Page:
“Even if everyone else stumbles, I won’t”

Posted Sep 12, 2017

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Daily Scripture

Mark 14:27-31

27 Jesus said to them, “You will all falter in your faithfulness to me. It is written, I will hit the shepherd, and the sheep will go off in all directions [Zechariah 13:7]. 28 But after I’m raised up, I will go before you to Galilee.”

29 Peter said to him, “Even if everyone else stumbles, I won’t.”

30 But Jesus said to him, “I assure you that on this very night, before the rooster crows twice, you will deny me three times.”

31 But Peter insisted, “If I must die alongside you, I won’t deny you.” And they all said the same thing.

Reflection Questions

Luke reported that the argument among the disciples about which of them should be the greatest invaded even their Passover Supper with Jesus (cf. Luke 22:24-27). That may have been one trigger for Jesus to tell them they would all falter in their faithfulness. Peter offered no ringing endorsement of his fellow disciples—if anything, he “threw them under the bus” as far more likely to fail than he was.

  • John Wesley, Methodism’s founder, encouraged his followers to ask themselves a set of searching questions. One was, “Do I thank God that I am not as other people, especially as the Pharisees who despised the publican?” How did Peter’s words (“Even if everyone else stumbles, I won’t”) illustrate the workings of that “I’m better than others” dynamic? When are you most tempted to compare yourself favorably with others?
  • With a time of emotional crisis just ahead, would you expect Jesus to give his disciples a “pep talk,” boosting their spirits and telling them how much confidence he had in their ability to handle what lay ahead? Do you believe they would have handled things any better if he had given them a pep talk rather than this somber warning? Spiritually, which is more important for you—to believe you’ve got the strength to handle anything, or to be aware that you need to rely on God’s power, which is greater than yours?


Lord Jesus, you know me better than I know myself. Guide me today and every day, nudging and challenging me to become more fully the person you call me to be. Amen.

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GPS Guide

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Brandon Gregory

Brandon Gregory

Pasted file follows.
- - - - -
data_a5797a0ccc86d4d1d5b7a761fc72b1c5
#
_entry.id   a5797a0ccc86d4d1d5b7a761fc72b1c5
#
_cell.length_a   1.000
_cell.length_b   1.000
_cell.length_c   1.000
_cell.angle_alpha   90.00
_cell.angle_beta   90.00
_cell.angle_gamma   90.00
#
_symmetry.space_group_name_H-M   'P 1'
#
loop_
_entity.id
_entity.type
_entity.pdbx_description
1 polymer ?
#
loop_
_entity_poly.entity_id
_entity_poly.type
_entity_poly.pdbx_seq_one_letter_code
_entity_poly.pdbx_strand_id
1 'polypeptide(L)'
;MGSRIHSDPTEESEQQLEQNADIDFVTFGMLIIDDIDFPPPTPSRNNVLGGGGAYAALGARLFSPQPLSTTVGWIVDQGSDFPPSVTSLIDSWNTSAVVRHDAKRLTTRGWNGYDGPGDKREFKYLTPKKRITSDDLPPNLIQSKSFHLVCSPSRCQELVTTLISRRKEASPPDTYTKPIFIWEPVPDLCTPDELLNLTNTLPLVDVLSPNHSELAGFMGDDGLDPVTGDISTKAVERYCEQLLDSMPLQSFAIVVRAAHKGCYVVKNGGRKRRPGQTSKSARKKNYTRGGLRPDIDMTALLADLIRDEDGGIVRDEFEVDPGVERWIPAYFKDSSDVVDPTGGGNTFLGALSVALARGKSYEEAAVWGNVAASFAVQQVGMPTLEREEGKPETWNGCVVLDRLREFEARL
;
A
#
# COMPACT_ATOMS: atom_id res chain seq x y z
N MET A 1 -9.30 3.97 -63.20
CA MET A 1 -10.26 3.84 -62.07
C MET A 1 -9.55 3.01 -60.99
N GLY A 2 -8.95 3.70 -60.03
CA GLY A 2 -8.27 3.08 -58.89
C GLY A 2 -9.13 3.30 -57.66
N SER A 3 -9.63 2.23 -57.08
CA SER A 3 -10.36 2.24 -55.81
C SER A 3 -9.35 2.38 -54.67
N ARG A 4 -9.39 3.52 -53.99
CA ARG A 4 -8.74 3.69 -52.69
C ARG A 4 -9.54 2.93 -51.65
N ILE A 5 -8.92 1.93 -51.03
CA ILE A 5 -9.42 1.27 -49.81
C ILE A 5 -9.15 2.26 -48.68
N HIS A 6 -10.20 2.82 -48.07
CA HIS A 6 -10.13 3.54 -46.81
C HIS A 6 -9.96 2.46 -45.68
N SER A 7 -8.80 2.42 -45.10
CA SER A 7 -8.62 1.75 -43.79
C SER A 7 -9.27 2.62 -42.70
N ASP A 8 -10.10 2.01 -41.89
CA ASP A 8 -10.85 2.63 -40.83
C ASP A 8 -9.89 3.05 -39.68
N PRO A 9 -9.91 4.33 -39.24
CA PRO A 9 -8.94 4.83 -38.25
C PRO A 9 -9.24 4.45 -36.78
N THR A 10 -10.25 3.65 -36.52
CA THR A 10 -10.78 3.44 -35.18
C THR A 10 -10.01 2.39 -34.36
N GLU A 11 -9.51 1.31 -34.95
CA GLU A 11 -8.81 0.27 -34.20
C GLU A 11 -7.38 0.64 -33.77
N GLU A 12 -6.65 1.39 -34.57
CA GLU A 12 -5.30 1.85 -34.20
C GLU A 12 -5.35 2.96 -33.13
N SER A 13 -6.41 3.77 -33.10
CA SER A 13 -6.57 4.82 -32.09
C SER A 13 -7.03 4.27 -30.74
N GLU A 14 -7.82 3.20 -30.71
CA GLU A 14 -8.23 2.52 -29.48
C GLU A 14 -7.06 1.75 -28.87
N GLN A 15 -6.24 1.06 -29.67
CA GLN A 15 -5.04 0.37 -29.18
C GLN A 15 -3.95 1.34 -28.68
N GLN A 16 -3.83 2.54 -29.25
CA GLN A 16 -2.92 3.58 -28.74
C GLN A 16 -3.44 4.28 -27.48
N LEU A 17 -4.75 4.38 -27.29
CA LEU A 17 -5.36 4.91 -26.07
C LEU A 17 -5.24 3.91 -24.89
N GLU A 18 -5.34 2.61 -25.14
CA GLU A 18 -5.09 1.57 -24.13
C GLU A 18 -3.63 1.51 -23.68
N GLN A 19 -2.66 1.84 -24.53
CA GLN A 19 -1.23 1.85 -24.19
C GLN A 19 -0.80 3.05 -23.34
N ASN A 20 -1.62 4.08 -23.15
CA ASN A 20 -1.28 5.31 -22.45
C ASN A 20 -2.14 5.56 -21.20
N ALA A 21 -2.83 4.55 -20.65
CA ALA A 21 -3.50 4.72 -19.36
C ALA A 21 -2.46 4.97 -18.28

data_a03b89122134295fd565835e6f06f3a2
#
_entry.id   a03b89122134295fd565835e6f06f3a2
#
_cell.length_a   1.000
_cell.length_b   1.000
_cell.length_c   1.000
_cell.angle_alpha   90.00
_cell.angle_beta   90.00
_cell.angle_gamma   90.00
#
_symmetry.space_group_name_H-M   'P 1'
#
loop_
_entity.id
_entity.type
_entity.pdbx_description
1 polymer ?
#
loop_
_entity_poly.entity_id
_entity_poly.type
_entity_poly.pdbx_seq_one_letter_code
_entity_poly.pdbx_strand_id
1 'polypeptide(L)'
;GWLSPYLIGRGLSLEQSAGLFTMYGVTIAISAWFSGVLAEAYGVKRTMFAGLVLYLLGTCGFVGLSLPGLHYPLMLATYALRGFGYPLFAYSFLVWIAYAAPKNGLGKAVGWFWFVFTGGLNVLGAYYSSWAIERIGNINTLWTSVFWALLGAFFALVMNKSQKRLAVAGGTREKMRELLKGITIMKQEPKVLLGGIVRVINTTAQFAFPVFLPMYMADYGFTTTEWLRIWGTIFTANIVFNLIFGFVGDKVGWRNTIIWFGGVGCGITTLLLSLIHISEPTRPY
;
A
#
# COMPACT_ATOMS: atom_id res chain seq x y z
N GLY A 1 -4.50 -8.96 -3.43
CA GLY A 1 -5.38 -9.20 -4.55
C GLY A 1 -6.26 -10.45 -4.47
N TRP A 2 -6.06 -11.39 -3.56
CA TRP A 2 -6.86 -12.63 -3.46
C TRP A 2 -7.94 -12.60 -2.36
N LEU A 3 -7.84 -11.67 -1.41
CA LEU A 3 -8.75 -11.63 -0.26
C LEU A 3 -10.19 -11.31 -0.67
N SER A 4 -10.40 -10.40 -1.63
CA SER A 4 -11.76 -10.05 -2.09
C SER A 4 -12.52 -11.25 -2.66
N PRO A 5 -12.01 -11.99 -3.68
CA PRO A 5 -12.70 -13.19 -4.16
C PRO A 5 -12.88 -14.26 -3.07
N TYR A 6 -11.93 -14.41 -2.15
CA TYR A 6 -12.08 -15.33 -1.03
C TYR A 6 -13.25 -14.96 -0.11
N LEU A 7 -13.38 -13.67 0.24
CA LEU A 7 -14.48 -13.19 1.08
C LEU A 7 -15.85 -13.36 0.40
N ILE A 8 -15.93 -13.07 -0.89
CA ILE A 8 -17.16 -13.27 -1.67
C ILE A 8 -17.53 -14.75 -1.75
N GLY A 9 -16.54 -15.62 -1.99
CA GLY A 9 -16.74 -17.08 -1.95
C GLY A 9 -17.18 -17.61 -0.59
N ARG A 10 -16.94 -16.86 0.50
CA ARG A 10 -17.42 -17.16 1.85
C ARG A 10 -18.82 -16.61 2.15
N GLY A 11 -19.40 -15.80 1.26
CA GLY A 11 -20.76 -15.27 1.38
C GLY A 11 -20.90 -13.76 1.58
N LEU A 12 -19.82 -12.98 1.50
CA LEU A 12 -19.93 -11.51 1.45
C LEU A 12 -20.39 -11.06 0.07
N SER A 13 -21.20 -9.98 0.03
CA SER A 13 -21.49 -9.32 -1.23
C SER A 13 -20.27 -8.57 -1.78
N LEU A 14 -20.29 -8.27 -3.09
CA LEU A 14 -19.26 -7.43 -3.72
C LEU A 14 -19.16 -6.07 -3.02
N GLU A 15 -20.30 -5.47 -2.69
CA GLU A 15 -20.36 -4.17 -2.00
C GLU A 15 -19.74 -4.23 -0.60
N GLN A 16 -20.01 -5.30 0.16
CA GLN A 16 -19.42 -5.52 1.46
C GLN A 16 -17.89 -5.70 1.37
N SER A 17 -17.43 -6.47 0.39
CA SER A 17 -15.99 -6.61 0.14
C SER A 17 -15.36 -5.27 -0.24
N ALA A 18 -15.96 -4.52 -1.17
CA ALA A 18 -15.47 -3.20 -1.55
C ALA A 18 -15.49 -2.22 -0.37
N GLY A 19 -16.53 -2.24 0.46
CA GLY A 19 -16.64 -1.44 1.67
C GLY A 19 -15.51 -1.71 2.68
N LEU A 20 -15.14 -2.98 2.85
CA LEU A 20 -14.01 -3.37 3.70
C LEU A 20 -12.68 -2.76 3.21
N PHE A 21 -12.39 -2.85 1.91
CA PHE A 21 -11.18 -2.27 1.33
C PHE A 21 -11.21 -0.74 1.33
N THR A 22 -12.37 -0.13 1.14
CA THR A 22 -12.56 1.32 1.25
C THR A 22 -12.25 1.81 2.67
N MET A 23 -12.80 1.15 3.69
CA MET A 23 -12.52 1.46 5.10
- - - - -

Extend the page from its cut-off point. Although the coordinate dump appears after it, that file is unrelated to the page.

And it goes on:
Brandon Gregory is a volunteer for the worship and missions teams at Church of the Resurrection. He helps lead worship at Vibe, West and Downtown services, and is involved with the Malawi missions team at home.

When I went away to college, I was very serious about my faith. My on-campus Christian group had two small group Bible studies; I attended both. In the second week’s meeting, I announced to the group that we all needed to find accountability partners tomorrow. Nobody was more serious about their faith than I was, and I made sure everyone knew how serious I was about my faith.

But something funny happened. It’s a little harder to build close friendships than I thought, so months went by and I had no accountability partner. I started struggling with depression and soon had trouble finishing all of my schoolwork, let alone attending two Bible studies on top of that. I never lost my faith or got into too much trouble. But all of those good intentions and bragging earlier in the year didn’t actually make me progress any faster than anyone else. College came with its own set of problems for me, and I had foolishly assumed I could just power through them without even knowing what they were.

There’s a brain chemical called dopamine, and it’s what gives us that sense of accomplishment after we do something great. When you expertly wrap up that big project and get a warm positive feeling--that’s dopamine. It’s God’s way of giving our brains a little reward when we do something good. But there are other things that can release dopamine. You know that feeling when you’re listening to a really good song and you get the chills? That’s a little shot of dopamine too. And it feels good, so we naturally seek out experiences that trigger dopamine releases.

Why am I mentioning this? Because, just like accomplishing something releases dopamine, telling people you’re going to accomplish something also releases dopamine. Have you ever bragged about your new exercise routine to all your friends and felt good about yourself, and then fizzled out and lost the motivation to stick with it? It’s because your brain got its fill of dopamine from all the bragging you did to your friends, so it wasn’t as motivated to actually accomplish something and get the dopamine that way. There are studies that have concluded that telling a bunch of people about your plans actually makes you less likely to follow through on them, and dopamine is the reason why.

We as human beings are hardwired to enjoy talking about our intentions almost as much as actually carrying through with them. This can lead to what I did in college: let everyone know how spiritual I am and then fizzle out because I didn’t seriously consider the challenges I would face. (Admittedly, the depression also played a big part in that, but the boasting didn’t help.) It can also lead to what Peter did in Mark 14: brag that you’ll never let God down, and then do exactly that when things get hard. If you actually want to carry through with something, it’s a better strategy to humbly consider the challenges than to proudly announce your intentions. Don’t let dopamine tell you that your intentions are just as good as your accomplishments.

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